DARIEN — From the doorstep of Bob Montlick’s Post Road store, the space appears like an ordinary furniture shop.

Rows of unfinished wooden chairs, chests and dressers line the storeroom — stacked high, obstructing the view of what’s behind the furniture and where most of the store’s activity takes place.

A sign reading “Firearms Dept” hangs above a doorway leading to a thriving business at the store since the mid-60s.

The room is filled with boxes of ammo and handguns in display cases. Rifles line the walls behind a counter where employees help customers, most of whom are greeted by their first name. In the middle of it all, Montlick, 80, who walks with a noticeable limp, surveys the scene.

Montlick has owned the store since 1954, but the products he’s sold over the years have often changed. Bob’s began when Montlick, then an 18-year-old recent graduate of Darien High School, took over a business repairing Venetian blinds where he had been working for the previous two years.

“It just evolved,” he said. “It went from the Venetian blinds and furniture finishing, to selling the furniture, to decorative products, including old antique firearms.”

Montlick grew up shooting as a Darien Boy Scout, but didn’t have plans to distribute weapons until he was approached in the mid-1960s when a local seller gave up his license.

“One day, a friend of mine came in that was a Darien policeman with a guy from the ATF (Bureau of Alcohol, Tobacco, Firearms and Explosives) when Darien Sport Shop was giving up their gun business,” Montlick said. “The guy from the ATF said, ‘Well, I can hook you up with your license to sell modern firearms if you want.’ So that’s where it started, around 1966 or 1967.”

Montlick has been selling guns ever since and is the sole distributor of firearms in Darien at a time when the national debate over gun control is broiling.

Montlick suffered a stroke last year and has ceded control of the firearms department to Hunter Tassitano, his employee of 10 years. Tassitano, 30, grew up in Weston and, like Montlick, established an early relationship with shooting.

“I grew up in a family that hunted and fished and did outdoor stuff, so I was always into the sport of it as a kid,” Tassitano said. “I don’t hunt much anymore, but my family still does. My grandparents on both sides were Italian, so you can imagine they hunted everything they could eat.”

Tassitano said business has recently increased with many fearing potential law changes after the presidential election.

Concern over terrorist attacks and mass shootings have also contributed to a nationwide uptick in the amount of pistol permits issued over the past several years, according to a National Rifle Association spokeswoman. The NRA reported a 59 percent increase in attendance at their basic pistol training classes between 2011 and 2014.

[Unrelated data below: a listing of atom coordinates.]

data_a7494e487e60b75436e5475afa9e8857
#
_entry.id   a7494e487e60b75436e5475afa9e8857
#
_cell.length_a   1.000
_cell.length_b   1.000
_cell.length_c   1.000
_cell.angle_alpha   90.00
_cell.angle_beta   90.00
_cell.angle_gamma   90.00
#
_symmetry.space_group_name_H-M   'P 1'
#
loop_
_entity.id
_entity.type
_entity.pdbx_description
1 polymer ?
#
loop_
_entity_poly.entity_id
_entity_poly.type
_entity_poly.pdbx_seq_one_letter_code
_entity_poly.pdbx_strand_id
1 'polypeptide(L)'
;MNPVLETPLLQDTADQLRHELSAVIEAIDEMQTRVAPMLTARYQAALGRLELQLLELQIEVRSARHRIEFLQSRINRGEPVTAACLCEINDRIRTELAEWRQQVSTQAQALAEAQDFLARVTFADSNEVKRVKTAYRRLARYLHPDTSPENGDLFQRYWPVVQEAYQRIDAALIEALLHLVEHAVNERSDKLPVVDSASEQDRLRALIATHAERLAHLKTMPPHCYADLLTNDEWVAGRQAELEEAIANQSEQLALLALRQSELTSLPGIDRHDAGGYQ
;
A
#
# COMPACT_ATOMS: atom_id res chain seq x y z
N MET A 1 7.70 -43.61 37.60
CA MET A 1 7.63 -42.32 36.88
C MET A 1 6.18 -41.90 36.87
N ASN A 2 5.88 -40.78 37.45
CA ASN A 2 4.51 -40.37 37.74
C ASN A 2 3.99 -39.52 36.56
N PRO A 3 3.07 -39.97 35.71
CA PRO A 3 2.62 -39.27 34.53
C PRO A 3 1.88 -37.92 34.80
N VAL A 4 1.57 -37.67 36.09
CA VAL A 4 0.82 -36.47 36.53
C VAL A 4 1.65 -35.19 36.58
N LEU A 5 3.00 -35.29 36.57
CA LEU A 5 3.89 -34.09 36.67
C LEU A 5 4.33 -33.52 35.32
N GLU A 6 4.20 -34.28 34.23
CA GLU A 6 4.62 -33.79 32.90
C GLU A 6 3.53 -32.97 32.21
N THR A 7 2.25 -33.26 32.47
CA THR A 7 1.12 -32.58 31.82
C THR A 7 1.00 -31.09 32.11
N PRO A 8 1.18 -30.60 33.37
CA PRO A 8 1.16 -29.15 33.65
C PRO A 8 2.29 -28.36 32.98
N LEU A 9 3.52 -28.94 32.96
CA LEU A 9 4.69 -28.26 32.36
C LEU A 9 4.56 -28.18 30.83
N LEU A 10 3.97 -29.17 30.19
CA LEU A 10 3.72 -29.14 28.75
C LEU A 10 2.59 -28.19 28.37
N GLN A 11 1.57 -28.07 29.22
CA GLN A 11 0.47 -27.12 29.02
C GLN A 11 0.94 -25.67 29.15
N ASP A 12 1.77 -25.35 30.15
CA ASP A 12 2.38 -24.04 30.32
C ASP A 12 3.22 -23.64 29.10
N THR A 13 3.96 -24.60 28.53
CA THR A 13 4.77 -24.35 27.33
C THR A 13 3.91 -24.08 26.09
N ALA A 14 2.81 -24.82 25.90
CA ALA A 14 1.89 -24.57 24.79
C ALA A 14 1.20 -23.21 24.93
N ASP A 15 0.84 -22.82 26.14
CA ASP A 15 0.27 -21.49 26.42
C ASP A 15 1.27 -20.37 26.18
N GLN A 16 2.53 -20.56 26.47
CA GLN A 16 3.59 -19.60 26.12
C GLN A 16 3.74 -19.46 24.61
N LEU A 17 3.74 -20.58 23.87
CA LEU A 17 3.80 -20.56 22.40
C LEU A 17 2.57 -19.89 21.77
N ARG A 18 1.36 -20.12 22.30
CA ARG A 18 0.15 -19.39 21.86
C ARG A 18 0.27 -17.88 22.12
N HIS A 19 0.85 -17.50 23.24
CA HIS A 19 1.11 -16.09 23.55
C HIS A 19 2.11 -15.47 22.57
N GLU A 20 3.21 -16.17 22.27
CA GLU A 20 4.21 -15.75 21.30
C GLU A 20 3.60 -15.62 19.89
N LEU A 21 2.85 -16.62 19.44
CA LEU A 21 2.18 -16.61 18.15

“In Connecticut, and around the country, Americans see that their government can’t always protect them,” NFA spokeswoman Catherine Mortensen said. “People are buying firearms and seeking concealed carry permits in record numbers because they want to be able to protect themselves and their families.“

Darien Chief of Police Duane Lovello told the Board of Selectmen at a meeting earlier this month that his department has seen a “fairly large increase in the number of pistol permits we are issuing over the past couple of years.”

Darien is on pace for a record number of gun permit applications this year with 73 issued through June. The department issued only 43 in all of 2011 and 75 in 2013. In each of the past two years, 99 were issued.

In Stamford, residents are obtaining permits this year at a faster rate than they did in 2013, when applications spiked across Connecticut in the aftermath of the Sandy Hook shootings. The number, which was below 400 in each of the past two years, is also on pace to reach an all-time high. There have been 380 permits issued in Stamford through just the first six months of the year.

Statewide numbers tell a similar story. So far this year, 16,000 people have received pistol permits, compared to 25,000 in all of 2013.

But for the man who learned to shoot in Troop 53, the increase in sales has as much to do with a surging interest in guns for sport than in response to recent tragedies.

“More people want to have a gun at home I guess,” Montlick said. “And over the years, more people target shoot and found out it’s a good sport and have fun doing it.”

Staff writer Nelson Oliveira contributed to this story.

justin.papp@scni.com; @justinjpapp1